>> The most compelling optimization approach is ongoing experimentation. Machine learning can’t optimize every permutation algorithmically. The secret sauce is iterative controlled experiments — think ongoing A/B tests on steroids. And the experiments require some form of segmentation (e.g., group A, which receives three levels of discounts, is then compared to control group B, after which the winning discount level is selected). Yes, to personalize we still run segmented experiments. That’s the irony of statistics.

>> Business rules play a very significant role. Examples include eligibility, anti-conflict, and anti-repetition rules that often override the original ranking by expected value. As the business rules layer becomes more sophisticated, modularity, UI, and performance at scale become more mission-critical than refining the ML layer.

If this sounds complicated, that’s because it is. Personalization is not just about any differentiated touchpoints; it’s about the optimal differentiated touchpoints for each customer, at each point in time. Optimal implies maximizing an objective function (e.g., lift, conversion, spend). To that end, marketers need to concurrently deploy strong inference (ML and features), rigorous experimentation, and a reliable business rules layer.

The Execution Layer

Once we have defined the next best action (who we are targeting and what touchpoints we need to use), we’ll need to figure out how were are going to deliver those personalized touchpoints. This is also what’s known as the marketing execution layer. The main ingredients are:

>> Offer schema that translates the marketing tactics into a structure that a platform can ingest, for example, a table with offer type, duration, level of discount, number of hurdles and/or steps, level of difficulty, etc.

>> A formula for creating the offer, such as code that takes a customer’s information and converts it into the data schema described above

>> A configurable workflow engine to create customer journeys (e.g., “If customer does X, send offer Y; if the customer takes no action for two days, send a reminder email”)

>> A workflow monitor that checks the status of each live workflow (e.g., “Has customer A received the offer? Has customer A made a purchase? Is it time to send a reminder email?”); the more complex and contextual the workflow, the more advanced and real-time the state monitor engine needs to be

>> Ways to surface the action, such as an API, digital assets, an electronic service provider, etc.

To contextualize, below is a logical flow that shows how each component is activated in the process of understanding the customer, defining the next best action, and building/surfacing that action. (See Figure 3).

Reality vs. Perception

We survey organizations across different industries around their current Personalization efforts, in terms of progress, challenges, and aspirations.

The self-assessment is conducted across four pillars, touching on both hard and soft skills: Strategy, Analytics, Technology and Ways of Working.

The average perception is that organizations are somewhat analytically ready (2.7 in Data & Analytics), but lag behind the thinking and the strategic alignment to push Personalization (only 1.8 in Strategy and Use Cases); this is not aligned with our experience, signaling a lack of understanding of the complexity and technical depth required.

De-averaging across industries does not change the picture, but it’s interesting and quite telling to note that Tech companies lead by a big margin: they are better suited at developing a Personalization Stack, which is a key enabler of execution.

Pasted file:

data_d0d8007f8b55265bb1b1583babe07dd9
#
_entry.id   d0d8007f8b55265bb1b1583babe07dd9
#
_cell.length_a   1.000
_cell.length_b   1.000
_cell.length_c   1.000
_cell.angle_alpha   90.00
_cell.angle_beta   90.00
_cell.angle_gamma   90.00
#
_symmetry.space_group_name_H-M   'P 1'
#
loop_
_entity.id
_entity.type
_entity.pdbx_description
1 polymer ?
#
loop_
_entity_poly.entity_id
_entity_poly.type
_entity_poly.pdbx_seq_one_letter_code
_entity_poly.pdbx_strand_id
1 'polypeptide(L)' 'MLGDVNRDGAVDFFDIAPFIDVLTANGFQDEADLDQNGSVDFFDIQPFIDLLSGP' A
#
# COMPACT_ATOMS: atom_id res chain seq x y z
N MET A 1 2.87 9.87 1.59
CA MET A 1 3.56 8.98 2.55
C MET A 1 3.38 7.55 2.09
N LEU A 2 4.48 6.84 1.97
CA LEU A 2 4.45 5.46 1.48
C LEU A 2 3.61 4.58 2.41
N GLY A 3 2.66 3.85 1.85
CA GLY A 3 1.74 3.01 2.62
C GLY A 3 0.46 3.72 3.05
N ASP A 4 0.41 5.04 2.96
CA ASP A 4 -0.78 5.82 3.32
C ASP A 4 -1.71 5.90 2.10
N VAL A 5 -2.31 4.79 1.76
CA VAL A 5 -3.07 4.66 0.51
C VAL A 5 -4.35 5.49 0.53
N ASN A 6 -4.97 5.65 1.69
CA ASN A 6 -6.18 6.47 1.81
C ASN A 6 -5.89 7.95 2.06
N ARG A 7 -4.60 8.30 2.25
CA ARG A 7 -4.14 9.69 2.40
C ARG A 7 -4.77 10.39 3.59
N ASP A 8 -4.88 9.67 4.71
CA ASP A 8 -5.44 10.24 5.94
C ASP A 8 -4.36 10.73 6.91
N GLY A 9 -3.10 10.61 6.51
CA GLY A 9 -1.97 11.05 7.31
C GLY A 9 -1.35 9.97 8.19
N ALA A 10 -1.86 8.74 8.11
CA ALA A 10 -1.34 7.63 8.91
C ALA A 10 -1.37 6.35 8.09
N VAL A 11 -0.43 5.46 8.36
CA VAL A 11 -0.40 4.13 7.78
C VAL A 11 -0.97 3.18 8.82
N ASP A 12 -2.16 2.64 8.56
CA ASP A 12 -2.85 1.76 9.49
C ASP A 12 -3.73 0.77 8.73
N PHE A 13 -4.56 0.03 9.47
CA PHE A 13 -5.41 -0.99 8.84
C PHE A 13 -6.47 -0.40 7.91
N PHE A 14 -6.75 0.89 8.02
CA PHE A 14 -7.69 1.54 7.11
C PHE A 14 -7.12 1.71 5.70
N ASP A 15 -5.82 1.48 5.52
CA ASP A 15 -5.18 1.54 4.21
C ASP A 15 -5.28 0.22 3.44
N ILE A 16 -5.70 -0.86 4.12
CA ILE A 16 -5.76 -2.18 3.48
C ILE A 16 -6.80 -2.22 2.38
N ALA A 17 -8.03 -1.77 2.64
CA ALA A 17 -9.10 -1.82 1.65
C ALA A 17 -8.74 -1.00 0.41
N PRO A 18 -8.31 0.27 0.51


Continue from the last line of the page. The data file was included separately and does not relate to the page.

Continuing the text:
Based on our survey, 69% of respondents expect at least a 6% revenue lift from Personalization, making it a clear priority, and a large investment ($5–9M annually is the median range) — underestimating the complexity of developing 1:1 marketing capabilities leads to budget over-runs, disappointed stakeholders and internal frustration. The most recurring internal hurdle is the ability to “prove value fast”.

When tasked to identify key gaps, most organizations would point to technical gaps, lack of analytical talent is only #7 in terms of major barriers (See Figure 5).

It’s a fair assessment, but practitioners in the field would supplement with other considerations.

>> Adapting the Ways of working is a priority — Building a multi-functional team does not guarantee effective integration per se, and many organizations underestimate the complexity of running large programs at the intersection of analytics and marketing technology

>> Experiments are a core pillar of data-driven marketing, not opportunity costs — Machine Learning layers require rigorous test & learn to converge to an optimal answer, and it’s an ongoing process, not a one-off exercise; less than a quarter of the organizations we surveyed believes they’re running ongoing experimentation

>> Embracing personalized marketing is a journey — the Personalization Stack requires co-existence of different modules, but complexity should grow over time; firstly because it pays to start small, prove results, then scale; secondly because experimentation delivers ever-increasing results over several months, and the analytical roadmap easily spans years

Closing considerations

Sponsors of personalization programs should understand the cross-functional nature of building and deploying 1:1 marketing capabilities. The business considerations that drive funding, approval, and impact goals include:

>> Several building blocks need to be in place concurrently. Understanding the ecosystem, planning investments accordingly, and embracing personalization as a journey, not a big bang approach, is key.

>> Personalization is a cross-functional effort. Marketing defines the tactics, data science defines the optimization routines, digital/IT build the pipes and the architecture, system integrators and contractors deploy an ecosystem of applications and tools. To accommodate a truly collective effort within the organization, ways of working need to change.

>> Fully integrated platforms in the market don’t cover the entire personalization stack. While many vendors can cover portions of the stack, it’s an integration effort with a high degree of complex custom coding. The emphasis should be on retaining the IP that really matters (ask yourself, what’s the secret sauce of my personalized marketing?), internalizing some of the skillsets, and relying on applications/vendors to execute the rest.

>> Talent is the real shortage. Few organizations can attract the level of talent required to execute every aspect of optimized 1:1 marketing; most find it challenging to fill data science, data engineering, and marketing analytics/technology roles. For additional thoughts on this topic, see in my article, “Building an Analytics Organization for Your Personalization Program.

And finally, the analytics journey is extremely complex — and fairly sequential — in nature. On that note, I will follow up with a separate article on the nuances of approaching 1:1 marketing as a tractable data science problem, especially around “cold start” and realistic timelines to embrace advanced AI-driven marketing.